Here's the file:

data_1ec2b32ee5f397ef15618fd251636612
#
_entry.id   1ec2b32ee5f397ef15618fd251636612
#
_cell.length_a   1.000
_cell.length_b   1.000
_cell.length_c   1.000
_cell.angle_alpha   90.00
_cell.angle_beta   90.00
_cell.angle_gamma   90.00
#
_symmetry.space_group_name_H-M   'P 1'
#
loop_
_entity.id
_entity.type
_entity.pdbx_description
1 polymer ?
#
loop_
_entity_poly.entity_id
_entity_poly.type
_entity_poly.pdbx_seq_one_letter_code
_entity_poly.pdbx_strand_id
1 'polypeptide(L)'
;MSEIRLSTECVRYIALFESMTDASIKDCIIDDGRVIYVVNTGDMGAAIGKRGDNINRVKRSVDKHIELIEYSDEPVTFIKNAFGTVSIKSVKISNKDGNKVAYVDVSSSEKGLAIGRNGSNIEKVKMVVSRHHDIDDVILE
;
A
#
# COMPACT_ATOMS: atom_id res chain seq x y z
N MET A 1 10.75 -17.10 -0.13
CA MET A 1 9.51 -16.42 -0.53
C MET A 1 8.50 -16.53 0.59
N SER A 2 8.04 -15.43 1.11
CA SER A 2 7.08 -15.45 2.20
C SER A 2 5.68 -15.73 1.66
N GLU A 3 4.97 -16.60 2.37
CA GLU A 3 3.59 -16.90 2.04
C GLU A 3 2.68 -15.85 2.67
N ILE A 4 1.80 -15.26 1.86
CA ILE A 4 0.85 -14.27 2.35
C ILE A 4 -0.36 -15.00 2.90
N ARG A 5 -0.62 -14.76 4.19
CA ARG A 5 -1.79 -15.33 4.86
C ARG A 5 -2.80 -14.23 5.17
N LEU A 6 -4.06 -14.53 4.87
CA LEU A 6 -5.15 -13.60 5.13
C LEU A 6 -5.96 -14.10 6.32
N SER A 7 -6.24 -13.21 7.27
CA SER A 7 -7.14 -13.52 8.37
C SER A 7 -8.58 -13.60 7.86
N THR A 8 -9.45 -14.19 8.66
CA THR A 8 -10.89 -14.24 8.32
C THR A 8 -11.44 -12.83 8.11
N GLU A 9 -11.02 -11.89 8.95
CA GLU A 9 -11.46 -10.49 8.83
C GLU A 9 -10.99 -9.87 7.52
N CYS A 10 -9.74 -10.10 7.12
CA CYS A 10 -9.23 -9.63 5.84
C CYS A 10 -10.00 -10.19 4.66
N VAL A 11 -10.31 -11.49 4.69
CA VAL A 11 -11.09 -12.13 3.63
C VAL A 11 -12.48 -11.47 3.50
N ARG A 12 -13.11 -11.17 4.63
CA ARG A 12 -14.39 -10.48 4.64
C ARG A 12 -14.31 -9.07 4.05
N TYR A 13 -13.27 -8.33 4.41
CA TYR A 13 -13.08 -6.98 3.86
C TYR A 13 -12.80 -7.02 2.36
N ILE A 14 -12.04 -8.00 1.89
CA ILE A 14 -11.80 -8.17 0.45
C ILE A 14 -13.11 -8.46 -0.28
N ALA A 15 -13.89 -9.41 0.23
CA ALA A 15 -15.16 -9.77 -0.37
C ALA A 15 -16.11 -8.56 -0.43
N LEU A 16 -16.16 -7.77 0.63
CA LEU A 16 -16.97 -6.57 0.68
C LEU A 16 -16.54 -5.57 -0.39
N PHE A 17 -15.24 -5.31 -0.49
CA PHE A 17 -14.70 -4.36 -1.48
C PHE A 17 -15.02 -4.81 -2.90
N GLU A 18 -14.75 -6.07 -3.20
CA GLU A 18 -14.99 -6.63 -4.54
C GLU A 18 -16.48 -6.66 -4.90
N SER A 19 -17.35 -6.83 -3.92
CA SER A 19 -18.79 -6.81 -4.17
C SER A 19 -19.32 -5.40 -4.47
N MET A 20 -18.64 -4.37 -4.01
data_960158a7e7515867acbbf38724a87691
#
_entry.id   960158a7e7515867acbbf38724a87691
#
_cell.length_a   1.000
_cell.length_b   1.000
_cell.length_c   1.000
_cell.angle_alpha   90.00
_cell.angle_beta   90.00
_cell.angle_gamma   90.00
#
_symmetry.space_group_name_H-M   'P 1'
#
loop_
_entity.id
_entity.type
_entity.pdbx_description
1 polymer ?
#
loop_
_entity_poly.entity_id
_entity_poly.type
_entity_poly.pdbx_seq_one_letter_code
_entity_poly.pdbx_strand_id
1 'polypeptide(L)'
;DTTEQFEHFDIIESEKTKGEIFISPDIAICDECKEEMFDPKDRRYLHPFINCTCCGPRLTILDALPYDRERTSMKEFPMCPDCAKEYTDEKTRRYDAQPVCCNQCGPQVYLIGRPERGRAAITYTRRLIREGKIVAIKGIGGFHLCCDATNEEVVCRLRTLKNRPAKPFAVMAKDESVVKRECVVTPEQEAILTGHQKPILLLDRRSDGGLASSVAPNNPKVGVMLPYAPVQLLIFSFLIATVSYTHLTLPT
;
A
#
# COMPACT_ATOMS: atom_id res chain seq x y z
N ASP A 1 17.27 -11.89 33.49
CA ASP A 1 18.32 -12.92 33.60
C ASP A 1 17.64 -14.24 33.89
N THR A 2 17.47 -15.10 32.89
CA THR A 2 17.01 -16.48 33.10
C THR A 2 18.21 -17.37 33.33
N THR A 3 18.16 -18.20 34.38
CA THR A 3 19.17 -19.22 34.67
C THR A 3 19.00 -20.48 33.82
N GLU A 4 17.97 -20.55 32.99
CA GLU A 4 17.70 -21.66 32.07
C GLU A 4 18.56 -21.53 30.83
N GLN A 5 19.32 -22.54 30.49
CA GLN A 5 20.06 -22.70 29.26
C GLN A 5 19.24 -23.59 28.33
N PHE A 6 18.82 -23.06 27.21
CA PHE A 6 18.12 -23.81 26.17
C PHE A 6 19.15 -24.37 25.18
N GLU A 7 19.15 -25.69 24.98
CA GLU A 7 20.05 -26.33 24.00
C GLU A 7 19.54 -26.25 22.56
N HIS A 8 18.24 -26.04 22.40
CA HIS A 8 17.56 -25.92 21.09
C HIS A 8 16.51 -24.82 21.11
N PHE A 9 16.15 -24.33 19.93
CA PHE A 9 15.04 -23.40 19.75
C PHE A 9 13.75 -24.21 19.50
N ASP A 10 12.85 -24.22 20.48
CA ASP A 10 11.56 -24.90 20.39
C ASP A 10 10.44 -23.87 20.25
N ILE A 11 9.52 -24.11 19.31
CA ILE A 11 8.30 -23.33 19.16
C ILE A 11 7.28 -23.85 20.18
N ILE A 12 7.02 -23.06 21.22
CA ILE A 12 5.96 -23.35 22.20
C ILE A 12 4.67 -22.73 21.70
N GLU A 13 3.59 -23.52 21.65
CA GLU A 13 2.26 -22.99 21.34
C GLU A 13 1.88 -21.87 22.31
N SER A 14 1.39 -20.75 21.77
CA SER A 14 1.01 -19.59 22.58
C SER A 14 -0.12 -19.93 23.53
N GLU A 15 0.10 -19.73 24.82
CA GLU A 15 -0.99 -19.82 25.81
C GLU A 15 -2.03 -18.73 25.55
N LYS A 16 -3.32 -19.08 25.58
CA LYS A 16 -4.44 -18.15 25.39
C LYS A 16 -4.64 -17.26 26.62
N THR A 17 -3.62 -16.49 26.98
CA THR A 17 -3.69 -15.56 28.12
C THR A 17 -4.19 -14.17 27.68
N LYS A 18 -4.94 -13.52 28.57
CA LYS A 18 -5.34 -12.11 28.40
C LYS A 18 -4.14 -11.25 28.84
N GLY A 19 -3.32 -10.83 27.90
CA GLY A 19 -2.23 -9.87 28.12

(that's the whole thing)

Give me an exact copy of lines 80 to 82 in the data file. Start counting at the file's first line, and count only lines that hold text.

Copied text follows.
CA PHE A 17 -14.70 -4.36 -1.48
C PHE A 17 -15.02 -4.81 -2.90
N GLU A 18 -14.75 -6.07 -3.20